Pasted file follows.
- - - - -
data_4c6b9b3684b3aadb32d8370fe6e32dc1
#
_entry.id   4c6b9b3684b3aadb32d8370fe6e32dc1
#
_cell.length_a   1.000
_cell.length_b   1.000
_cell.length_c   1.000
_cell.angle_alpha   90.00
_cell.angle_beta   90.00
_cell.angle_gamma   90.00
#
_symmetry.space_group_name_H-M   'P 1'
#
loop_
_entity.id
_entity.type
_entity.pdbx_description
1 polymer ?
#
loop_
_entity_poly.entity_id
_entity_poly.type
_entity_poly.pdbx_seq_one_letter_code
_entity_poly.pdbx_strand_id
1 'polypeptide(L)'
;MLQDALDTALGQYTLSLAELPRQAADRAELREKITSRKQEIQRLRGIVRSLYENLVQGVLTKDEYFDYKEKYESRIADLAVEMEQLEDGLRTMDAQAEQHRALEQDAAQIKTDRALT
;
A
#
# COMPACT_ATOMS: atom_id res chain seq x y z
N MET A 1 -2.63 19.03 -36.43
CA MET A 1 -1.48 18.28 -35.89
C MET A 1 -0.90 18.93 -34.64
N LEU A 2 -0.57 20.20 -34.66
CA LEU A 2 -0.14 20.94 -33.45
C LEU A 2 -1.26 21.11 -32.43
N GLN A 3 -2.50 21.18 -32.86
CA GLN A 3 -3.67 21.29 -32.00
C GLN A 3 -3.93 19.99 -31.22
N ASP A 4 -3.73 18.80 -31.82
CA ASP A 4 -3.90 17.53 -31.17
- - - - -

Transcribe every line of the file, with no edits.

data_4c6b9b3684b3aadb32d8370fe6e32dc1
#
_entry.id   4c6b9b3684b3aadb32d8370fe6e32dc1
#
_cell.length_a   1.000
_cell.length_b   1.000
_cell.length_c   1.000
_cell.angle_alpha   90.00
_cell.angle_beta   90.00
_cell.angle_gamma   90.00
#
_symmetry.space_group_name_H-M   'P 1'
#
loop_
_entity.id
_entity.type
_entity.pdbx_description
1 polymer ?
#
loop_
_entity_poly.entity_id
_entity_poly.type
_entity_poly.pdbx_seq_one_letter_code
_entity_poly.pdbx_strand_id
1 'polypeptide(L)'
;MLQDALDTALGQYTLSLAELPRQAADRAELREKITSRKQEIQRLRGIVRSLYENLVQGVLTKDEYFDYKEKYESRIADLAVEMEQLEDGLRTMDAQAEQHRALEQDAAQIKTDRALT
;
A
#
# COMPACT_ATOMS: atom_id res chain seq x y z
N MET A 1 -2.63 19.03 -36.43
CA MET A 1 -1.48 18.28 -35.89
C MET A 1 -0.90 18.93 -34.64
N LEU A 2 -0.57 20.20 -34.66
CA LEU A 2 -0.14 20.94 -33.45
C LEU A 2 -1.26 21.11 -32.43
N GLN A 3 -2.50 21.18 -32.86
CA GLN A 3 -3.67 21.29 -32.00
C GLN A 3 -3.93 19.99 -31.22
N ASP A 4 -3.73 18.80 -31.82
CA ASP A 4 -3.90 17.53 -31.17